Driving a successful diversity strategy begins with the senior leaders, but to be fully sustainable it needs to be lived by every one of us. If that seems challenging, think about this: many leading researchers and social scientists have proven a link between diversity and productivity.
New rules protect transgender workers against discrimination
Transgender employees will be protected from workplace discrimination in the public sector, the Department of Justice announced.
Previously, workplace discrimination laws in the public sector excluded discrimination on the basis of a person's gender identity, the Justice Department noted.
But Attorney General Eric Holder announced recently that the federal government's views on this issue have "evolved over time."
Gender-specific retirement education fills void, boosts workplace diversity
While the advent of the Affordable Care Act has placed a spotlight on preventive care and employer wellness programs, less attention is being paid to Americans' financial health, particularly that of women and their need to save for retirement.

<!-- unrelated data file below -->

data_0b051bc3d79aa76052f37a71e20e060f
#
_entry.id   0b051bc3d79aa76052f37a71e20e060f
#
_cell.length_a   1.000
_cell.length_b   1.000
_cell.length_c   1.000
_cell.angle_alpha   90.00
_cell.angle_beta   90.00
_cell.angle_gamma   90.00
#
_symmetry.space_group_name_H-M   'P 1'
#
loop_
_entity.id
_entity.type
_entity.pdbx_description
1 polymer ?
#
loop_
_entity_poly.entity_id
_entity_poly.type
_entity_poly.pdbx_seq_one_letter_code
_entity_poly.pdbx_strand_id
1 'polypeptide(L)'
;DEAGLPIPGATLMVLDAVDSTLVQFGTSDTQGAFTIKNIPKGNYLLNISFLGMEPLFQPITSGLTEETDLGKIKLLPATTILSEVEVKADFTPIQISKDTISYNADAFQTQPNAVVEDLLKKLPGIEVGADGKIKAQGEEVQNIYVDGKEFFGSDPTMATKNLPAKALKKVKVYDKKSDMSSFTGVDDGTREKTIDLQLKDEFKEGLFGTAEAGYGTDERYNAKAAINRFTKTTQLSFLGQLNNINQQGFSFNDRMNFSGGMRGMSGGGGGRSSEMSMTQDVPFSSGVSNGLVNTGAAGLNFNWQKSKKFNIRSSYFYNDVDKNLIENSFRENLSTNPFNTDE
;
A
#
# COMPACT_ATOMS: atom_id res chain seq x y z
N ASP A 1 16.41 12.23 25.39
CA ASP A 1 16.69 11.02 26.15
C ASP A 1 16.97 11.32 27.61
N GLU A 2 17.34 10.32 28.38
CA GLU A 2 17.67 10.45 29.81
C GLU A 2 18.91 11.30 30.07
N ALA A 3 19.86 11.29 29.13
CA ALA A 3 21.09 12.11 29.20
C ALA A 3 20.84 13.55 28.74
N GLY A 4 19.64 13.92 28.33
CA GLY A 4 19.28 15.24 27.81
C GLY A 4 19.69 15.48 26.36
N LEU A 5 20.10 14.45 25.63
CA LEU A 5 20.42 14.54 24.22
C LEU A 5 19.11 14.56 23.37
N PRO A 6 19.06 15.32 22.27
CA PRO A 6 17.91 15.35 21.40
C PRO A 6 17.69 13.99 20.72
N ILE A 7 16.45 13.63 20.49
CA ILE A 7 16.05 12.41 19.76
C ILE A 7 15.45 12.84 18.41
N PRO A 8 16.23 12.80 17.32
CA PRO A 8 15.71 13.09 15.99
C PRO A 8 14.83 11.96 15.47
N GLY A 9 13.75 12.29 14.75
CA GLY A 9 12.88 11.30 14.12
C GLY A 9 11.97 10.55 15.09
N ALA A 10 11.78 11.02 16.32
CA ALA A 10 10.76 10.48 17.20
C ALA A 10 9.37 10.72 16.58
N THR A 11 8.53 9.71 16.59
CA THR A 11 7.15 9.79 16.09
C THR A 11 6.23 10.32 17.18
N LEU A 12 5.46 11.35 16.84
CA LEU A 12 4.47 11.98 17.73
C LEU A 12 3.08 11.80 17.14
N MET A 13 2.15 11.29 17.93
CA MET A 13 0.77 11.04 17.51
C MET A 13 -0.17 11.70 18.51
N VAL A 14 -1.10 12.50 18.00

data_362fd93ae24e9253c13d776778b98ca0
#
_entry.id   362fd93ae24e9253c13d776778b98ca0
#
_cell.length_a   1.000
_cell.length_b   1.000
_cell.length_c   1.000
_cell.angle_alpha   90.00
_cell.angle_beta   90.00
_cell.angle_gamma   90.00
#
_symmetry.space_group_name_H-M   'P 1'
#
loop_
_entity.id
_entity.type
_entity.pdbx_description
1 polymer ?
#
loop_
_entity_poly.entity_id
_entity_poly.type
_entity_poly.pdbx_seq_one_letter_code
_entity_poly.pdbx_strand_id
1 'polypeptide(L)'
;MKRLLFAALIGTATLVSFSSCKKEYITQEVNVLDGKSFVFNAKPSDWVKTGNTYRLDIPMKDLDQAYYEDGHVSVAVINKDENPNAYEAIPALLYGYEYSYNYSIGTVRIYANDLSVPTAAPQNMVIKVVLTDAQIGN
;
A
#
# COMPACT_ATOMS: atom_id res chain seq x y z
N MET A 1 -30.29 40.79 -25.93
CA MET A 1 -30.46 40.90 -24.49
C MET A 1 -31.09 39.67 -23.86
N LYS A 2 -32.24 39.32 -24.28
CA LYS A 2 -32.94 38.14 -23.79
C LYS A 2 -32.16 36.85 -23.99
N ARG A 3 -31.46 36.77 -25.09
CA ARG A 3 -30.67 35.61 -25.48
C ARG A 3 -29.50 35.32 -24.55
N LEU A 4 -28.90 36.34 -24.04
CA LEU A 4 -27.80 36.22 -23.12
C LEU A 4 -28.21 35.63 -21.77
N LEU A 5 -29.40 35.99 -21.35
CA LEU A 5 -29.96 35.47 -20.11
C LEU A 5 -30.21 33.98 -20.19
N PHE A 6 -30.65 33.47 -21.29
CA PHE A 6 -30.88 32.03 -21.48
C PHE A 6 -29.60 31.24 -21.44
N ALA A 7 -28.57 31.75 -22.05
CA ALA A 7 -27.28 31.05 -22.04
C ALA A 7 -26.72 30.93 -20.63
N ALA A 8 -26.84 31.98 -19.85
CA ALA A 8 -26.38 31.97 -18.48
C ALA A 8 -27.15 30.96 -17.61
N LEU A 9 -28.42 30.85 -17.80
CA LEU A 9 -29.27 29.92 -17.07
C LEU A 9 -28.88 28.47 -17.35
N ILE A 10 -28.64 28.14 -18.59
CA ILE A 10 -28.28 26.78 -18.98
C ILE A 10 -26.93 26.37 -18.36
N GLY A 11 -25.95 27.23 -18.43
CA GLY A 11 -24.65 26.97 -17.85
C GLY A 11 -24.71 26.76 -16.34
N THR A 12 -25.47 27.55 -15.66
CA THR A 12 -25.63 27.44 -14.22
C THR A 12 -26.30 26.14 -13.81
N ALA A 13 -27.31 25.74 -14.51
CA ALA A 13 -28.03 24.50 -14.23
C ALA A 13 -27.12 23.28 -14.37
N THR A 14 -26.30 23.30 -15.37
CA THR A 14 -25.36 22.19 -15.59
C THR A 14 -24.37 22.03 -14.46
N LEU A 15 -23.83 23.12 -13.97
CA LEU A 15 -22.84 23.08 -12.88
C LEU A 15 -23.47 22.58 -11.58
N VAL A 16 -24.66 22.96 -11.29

Yet employers have a critical role to play in helping women save for retirement, and research suggests women are open to receiving information from their employers and more likely to take advantage of investment tools, programs and education when they're offered.
Gay marriage sweeps US: How does it affect the workplace, you?
Recently, Florida became the 36th state to have legalized same-sex marriage, per a federal court order. The first marriage licenses have already been issued in Miami-Dade County. Unless something changes drastically, it seems that gay marriage is here to stay in the vast majority of states. Arkansas, Mississippi and Texas all have had courts rule that gay marriage should be legal, but those cases are stayed.
The life-planning tool that aims to fix tech's diversity problem
B. Cole was the first person in her family to go to college. But when she arrived at Mills College in Oakland, California, she realized that being accepted to a school is just the first step. Hanging in until graduation and setting yourself up for a career means staying organized and applying for the right scholarships, fellowships, and internships.